Weight: 4,000-6,800 lbs (1,845-3,090 kg)
Length: 15-23 ft (4.5-7 m)
Appearance: a round and robust dark gray to a reddish-brown body, with a triangular "falcate" dorsal fin and an indistinct "beak"
Lifespan: 60 years
Diet: mostly squid and octopus, also eats fish and crustaceans
Behavior: found individually or in small groups from 2-12 animals; they are deep divers
Cuvier's beaked whales, sometimes called "goose-beaked whales," are members of the beaked whale family (Ziphiidae). They can reach lengths of about 15-23 ft (4.5-7 m) and weigh 4,000-6,800 lbs (1,845-3,090 kg). There is no significant "sexual dimorphism" in regards to body size for this species. These medium-size whales have a round and robust body, with a triangular "falcate" dorsal fin located far down the animal's back. The head is a sloping concave-shape with no obvious "melon", an indistinct beak, and a large slit-like blowhole. The jaw-line is slightly upturned giving the whale a "smiling" appearance. The profile of the head is sometimes described as goose-like. Like other beaked whale species, males have two small cone-shaped teeth erupting out of the tip of the bottom jaw that are often used for fighting.
A Cuvier's beaked whale's body has variable coloration that ranges from dark gray to a reddish-brown, with a paler counter-shaded underside. The reddish-brown coloration is caused by the infestation of microscopic "diatoms" and algae. The body is often covered with linear scratches and oval-shaped scars. As this species grows older, they become paler, develop a more significant indentation on the top of the head and accumulate more scarring (especially males). There is a whitish coloration on the face and dark-colored patch around the eye.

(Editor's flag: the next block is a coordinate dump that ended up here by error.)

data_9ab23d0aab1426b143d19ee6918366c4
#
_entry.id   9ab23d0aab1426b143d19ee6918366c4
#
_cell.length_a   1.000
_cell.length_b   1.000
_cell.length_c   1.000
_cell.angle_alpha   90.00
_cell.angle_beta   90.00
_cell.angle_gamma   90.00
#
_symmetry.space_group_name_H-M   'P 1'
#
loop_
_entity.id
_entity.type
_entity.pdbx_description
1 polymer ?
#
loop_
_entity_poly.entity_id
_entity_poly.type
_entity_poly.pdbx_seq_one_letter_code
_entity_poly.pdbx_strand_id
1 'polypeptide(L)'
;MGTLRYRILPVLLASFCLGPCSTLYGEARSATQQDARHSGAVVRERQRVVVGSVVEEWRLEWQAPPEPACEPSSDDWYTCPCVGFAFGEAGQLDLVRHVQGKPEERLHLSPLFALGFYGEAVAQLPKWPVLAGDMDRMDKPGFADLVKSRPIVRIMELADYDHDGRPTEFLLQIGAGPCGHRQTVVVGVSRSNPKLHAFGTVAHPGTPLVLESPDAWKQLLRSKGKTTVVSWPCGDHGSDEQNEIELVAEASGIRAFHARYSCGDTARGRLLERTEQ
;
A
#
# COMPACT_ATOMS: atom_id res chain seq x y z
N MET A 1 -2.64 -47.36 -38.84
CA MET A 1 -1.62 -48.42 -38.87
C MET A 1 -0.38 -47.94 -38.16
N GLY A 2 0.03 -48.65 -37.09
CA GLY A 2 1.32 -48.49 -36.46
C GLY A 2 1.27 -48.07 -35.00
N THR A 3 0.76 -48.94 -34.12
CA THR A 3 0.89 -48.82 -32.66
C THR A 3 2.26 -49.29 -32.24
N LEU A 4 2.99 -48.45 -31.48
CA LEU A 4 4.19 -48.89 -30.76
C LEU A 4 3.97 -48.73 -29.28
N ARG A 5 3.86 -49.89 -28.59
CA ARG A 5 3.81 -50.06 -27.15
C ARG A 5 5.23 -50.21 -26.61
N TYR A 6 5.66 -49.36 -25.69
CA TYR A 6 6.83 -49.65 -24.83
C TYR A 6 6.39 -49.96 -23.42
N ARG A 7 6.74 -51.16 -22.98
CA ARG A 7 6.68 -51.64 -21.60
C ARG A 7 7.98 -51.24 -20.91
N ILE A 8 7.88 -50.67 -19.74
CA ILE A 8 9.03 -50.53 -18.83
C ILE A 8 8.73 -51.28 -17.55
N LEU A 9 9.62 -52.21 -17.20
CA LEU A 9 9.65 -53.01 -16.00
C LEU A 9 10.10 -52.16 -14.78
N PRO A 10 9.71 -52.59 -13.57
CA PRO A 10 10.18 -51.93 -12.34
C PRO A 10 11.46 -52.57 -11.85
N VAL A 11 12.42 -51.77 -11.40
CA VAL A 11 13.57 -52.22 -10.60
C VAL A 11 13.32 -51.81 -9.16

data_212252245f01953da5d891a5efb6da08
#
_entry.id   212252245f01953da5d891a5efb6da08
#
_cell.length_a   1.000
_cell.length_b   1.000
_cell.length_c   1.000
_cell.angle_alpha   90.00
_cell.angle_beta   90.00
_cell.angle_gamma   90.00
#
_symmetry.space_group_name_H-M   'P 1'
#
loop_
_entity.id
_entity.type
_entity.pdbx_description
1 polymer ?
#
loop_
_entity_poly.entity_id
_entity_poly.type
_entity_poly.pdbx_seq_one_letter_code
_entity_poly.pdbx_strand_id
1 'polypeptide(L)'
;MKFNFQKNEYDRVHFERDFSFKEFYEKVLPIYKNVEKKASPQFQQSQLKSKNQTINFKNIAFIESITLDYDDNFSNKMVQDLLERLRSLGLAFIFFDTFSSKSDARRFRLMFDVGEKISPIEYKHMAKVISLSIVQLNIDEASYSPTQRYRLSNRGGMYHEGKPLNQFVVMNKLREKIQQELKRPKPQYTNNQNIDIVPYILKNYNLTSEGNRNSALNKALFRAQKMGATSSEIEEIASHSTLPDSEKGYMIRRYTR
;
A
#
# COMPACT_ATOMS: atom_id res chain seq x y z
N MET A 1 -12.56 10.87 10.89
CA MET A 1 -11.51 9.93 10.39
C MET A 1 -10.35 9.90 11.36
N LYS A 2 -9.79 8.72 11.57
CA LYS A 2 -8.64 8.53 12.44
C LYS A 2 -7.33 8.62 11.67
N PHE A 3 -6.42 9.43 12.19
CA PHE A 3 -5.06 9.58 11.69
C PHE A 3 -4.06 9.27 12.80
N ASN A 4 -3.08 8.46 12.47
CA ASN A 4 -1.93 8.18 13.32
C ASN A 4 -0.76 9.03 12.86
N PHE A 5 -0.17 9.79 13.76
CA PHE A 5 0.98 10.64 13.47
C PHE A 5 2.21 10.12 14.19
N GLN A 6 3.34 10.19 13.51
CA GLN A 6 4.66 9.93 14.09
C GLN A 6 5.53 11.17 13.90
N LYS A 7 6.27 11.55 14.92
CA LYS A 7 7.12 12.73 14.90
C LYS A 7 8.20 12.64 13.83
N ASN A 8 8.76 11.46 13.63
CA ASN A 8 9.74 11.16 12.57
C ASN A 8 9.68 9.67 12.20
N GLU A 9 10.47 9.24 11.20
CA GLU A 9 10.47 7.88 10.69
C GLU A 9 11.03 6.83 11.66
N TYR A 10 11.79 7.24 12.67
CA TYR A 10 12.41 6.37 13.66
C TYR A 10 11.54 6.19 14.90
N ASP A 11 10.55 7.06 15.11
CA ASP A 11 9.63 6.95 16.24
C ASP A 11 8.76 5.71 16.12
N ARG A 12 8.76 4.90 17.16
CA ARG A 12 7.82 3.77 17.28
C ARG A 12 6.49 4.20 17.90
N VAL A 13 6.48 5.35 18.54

Many species of beaked whales (especially those in the genus Mesoplodon) are very difficult to distinguish from one another (even when dead). At sea, they are challenging to observe and identify to the species level due to their cryptic, skittish behavior, a low profile, and a small, inconspicuous blow at the waters surface; therefore, much of the available characterization for beaked whales is to genus level only. Uncertainty regarding species identification of beaked whales often exists because of a lack of easily discernable or distinct physical characteristics.
When at the surface, Cuvier's beaked whales rarely breach or display other active behavior. Their small blow is about 3 ft (1 m) tall, angled slightly forward and to the left, and occurs in 20-30 second intervals, often making it barely visible to observers. As they swim, their head and body will roll high out of the water. When preparing for a deep, vertical dive, they may arch their back more than normal and usually display their flukes. These whales are typically found individually or in small groups from 2-12 animals, but groups of up to 25 animals have been reported. Lone animals are most likely males.
Like other beaked whales, they are deep divers. Cuvier's beaked whales are capable of diving up to at least 3,300 ft (1,000 m) for 20-40 minutes to opportunistically feed on mostly cephalopods (e.g., squid and octopus) and sometimes fish and crustaceans. A pair of ventral throat grooves help to create a vacuum within their mouths, allowing the whales to suck in their targeted prey.
Cuvier's beaked whales reach sexual maturity at lengths of 18-20 ft (5.5-6.1 m) for males and 20 ft (6.1 m) for females, which is usually between 7-11 years of age. Breeding and calving can apparently occur year round, but often during the spring. After a year-long gestation period, females give birth to a single calf every 2-3 years. Newborn calves, dark black or blue in coloration, are about 6.5-9 ft (2-2.7 m) long and weigh 550-660 lbs (250-300 kg). They have an estimated lifespan of up to 60 years.
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